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SONNET XXIII.

I thank my God because my hairs are grey!
But have grey hairs brought wisdom ? Doth the flight
Of summer birds, departed while the light
Of life is lingering on the middle way,
Predict the harvest nearer by a day?
Will the rank weeds of hopeless appetite
Droop at the glance and venom of the blight
That made the vermeil bloom, the flush so gay,
Dim and unlovely as a dead worm's shroud ?
Or is my heart, that, wanting hope, has lost
The strength and rudder of resolve, at peace ?
Is it no longer wrathful, vain, and proud ?
Is it a Sabbath, or untimely frost,
That makes the labour of the soul to cease?

SONNET XXIV.

It must be so,-my infant love must find
In my own breast a cradle and a grave;
Like a rich jewel hid beneath the wave,
Or rebel spirit bound within the rind
Of some old wreathed oak, or fast enshrined
In the cold durance of an echoing cave :-
Yea, better thus than cold disdain to brave :-
Or worse,—to taint the quiet of that mind,
That decks its temple with unearthly grace.
Together must we dwell, my dream and I,-
Unknown must live, and unlamented die,
Rather than soil the lustre of that face,
Or drive that laughing dimple from its place,
Or heave that white breast with a painful sigh.

SONNET XXV.

FROM COUNTRY TO TOWN.

WRITTEN IN LEEDS, JULY, 1832.

I left the land where men with nature dwelling,
Know not how much they love her lovely forms
Nor heed the history of forgotten storms,
On the blank folds inscribed of drear Helvellyn ;
I sought the town, where toiling, buying, selling-
Getting and spending, poising hope and fear,
Make but one season of the live-long year-
Now for the brook from moss-girt fountain welling,
I see the foul stream hot with sleepless trade,
For the slow creeping vapours of the morn,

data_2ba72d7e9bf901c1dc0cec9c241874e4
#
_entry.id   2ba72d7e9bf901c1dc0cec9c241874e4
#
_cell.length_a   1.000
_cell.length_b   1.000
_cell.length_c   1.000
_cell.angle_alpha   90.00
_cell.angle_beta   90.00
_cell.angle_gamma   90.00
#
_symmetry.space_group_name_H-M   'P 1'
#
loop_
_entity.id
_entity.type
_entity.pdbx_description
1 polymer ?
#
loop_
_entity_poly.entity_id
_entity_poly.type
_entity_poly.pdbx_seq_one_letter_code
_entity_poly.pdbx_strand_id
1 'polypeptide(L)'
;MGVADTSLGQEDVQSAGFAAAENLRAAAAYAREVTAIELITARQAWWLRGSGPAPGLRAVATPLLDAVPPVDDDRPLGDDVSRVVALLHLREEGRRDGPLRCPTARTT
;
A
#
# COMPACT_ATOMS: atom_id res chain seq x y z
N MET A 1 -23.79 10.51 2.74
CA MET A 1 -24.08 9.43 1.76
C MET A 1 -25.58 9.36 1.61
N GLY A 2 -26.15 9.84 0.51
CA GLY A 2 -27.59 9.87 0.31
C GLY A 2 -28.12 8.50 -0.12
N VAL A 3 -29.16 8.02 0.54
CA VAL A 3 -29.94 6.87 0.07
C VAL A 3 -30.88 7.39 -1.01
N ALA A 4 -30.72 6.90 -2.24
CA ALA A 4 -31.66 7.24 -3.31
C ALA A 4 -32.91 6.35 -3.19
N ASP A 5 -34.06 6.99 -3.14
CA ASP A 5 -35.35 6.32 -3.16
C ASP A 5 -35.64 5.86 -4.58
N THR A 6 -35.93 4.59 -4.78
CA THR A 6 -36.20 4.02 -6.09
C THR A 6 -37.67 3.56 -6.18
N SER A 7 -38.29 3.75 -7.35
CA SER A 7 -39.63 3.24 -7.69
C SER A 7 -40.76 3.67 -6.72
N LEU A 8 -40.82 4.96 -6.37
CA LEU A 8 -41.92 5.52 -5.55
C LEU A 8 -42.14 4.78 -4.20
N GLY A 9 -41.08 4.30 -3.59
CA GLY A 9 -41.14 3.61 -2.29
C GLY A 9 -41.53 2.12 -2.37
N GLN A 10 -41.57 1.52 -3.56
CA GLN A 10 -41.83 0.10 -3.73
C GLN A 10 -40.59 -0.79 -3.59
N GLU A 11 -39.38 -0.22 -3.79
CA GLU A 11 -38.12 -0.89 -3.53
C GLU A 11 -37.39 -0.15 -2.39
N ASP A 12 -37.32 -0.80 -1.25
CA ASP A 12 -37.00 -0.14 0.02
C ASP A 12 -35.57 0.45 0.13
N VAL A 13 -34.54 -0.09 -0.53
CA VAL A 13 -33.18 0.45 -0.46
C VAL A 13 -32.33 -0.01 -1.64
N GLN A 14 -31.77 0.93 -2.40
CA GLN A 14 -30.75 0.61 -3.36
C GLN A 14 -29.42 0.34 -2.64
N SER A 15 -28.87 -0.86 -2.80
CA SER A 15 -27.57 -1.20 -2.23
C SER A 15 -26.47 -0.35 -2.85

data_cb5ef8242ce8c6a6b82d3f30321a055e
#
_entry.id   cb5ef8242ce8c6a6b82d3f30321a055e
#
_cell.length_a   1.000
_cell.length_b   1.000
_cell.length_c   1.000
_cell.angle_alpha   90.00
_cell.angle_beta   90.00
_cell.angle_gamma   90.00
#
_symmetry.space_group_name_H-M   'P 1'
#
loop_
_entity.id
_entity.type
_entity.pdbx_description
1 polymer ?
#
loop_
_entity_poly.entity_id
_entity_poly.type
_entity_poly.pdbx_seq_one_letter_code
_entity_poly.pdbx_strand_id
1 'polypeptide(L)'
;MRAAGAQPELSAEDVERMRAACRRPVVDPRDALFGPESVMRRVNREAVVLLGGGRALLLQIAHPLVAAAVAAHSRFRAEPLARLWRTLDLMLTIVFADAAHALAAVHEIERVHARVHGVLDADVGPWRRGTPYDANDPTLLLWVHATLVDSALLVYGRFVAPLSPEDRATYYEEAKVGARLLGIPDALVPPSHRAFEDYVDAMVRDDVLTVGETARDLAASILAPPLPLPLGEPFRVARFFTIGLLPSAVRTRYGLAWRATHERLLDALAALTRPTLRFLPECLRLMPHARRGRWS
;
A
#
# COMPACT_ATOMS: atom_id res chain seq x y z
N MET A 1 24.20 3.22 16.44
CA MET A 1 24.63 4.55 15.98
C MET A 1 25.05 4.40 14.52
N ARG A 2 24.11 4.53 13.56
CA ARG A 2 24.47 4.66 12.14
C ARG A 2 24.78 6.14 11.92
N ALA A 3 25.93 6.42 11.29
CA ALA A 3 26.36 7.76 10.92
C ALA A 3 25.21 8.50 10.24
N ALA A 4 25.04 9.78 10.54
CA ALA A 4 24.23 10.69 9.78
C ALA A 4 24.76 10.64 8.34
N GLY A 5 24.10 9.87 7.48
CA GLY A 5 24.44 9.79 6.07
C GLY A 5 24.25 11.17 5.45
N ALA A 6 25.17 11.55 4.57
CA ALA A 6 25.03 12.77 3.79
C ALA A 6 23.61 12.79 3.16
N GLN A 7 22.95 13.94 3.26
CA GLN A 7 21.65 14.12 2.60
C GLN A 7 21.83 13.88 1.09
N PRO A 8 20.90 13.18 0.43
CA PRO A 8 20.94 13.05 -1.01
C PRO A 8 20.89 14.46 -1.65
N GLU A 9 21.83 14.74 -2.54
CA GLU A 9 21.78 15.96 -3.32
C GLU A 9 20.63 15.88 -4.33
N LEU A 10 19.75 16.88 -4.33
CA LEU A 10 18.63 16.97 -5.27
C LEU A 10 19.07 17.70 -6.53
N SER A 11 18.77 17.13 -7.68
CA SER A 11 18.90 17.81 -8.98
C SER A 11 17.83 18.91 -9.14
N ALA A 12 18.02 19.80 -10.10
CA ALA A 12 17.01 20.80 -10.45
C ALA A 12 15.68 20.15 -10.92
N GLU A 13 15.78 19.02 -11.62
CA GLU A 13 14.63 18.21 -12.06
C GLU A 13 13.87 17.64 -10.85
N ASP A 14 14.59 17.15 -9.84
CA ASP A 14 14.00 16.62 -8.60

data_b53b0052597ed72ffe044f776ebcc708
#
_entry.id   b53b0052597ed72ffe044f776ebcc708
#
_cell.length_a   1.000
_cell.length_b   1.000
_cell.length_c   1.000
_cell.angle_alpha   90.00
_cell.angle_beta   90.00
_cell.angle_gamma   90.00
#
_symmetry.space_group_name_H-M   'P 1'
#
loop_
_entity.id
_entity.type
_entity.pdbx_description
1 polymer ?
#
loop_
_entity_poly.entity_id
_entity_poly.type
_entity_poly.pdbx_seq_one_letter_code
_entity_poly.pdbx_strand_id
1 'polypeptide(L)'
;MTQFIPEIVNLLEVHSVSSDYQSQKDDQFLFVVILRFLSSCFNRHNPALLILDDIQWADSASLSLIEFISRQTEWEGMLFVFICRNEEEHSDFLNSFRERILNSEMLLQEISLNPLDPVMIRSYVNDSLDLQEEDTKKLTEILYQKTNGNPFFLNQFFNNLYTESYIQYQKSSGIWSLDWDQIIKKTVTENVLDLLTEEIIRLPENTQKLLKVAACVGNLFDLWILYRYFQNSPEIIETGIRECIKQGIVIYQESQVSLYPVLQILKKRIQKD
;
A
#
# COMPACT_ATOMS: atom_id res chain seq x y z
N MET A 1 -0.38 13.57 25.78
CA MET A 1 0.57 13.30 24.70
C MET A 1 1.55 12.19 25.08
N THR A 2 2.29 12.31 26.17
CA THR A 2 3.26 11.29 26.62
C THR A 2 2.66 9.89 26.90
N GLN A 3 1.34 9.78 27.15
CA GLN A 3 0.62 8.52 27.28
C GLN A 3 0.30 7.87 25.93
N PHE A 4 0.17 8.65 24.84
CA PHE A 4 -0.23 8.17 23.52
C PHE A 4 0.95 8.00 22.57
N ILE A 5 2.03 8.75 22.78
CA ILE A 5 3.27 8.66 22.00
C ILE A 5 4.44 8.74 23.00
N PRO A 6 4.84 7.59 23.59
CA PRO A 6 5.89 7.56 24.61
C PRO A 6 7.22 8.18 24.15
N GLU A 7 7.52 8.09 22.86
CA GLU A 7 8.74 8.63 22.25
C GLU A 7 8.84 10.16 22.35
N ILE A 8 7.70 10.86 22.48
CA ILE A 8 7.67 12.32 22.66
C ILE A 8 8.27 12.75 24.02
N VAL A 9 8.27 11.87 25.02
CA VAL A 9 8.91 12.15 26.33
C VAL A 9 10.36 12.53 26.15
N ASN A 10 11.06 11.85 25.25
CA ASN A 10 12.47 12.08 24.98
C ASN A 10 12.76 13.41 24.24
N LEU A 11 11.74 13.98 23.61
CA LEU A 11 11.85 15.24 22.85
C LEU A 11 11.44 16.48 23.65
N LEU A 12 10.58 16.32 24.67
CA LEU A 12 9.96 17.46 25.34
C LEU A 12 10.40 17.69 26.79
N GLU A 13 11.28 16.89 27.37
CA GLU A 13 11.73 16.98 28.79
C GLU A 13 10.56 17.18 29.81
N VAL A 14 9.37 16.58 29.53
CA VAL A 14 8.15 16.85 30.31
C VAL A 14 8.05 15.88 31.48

Black hurrying smoke in opake mass up-borne,
O’er dinning engines hangs, a stifling shade-
Yet nature lives e'en here, and will not part
From her best home, the lowly-loving heart.

SONNET XXVI.

CONTINUED.

'Tis strange to me, who long have seen no face,
That was not like a book, whose every page
I knew by heart, a kindly common-place-
And faithful record of progressive age
To wander forth, and view an unknown race;
Of all that I have been, to find no trace,
No footstep of my by-gone pilgrimage.
Thousands I

pass,
and no one stays

his

pace To tell me that the day is fair, or rainyEach one his object seeks with anxious chase, And I have not a common hope with anyThus like one drop of oil upon a flood, In uncommunicating solitudeSingle am I amid the countless many.

SONNET XXVII.

IF I have sinn'd in act, I may repent;
If I have err'd in thought, I may disclaim
My silent error, and yet feel no shame
But if my soul, big with an ill intent,
Guilty in will, by fate be innocent,
Or being bad, yet murmurs at the curse
And incapacity of being worse
That makes my hungry passion still keep Lent
In keen expectance of a Carnival;
Where, in all worlds, that round the sun revolve
And shed their influence on this passive ball,
Abides a power that can my soul absolve?
Could any sin survive, and be forgiven-
One sinful wish would make a hell of heaven.

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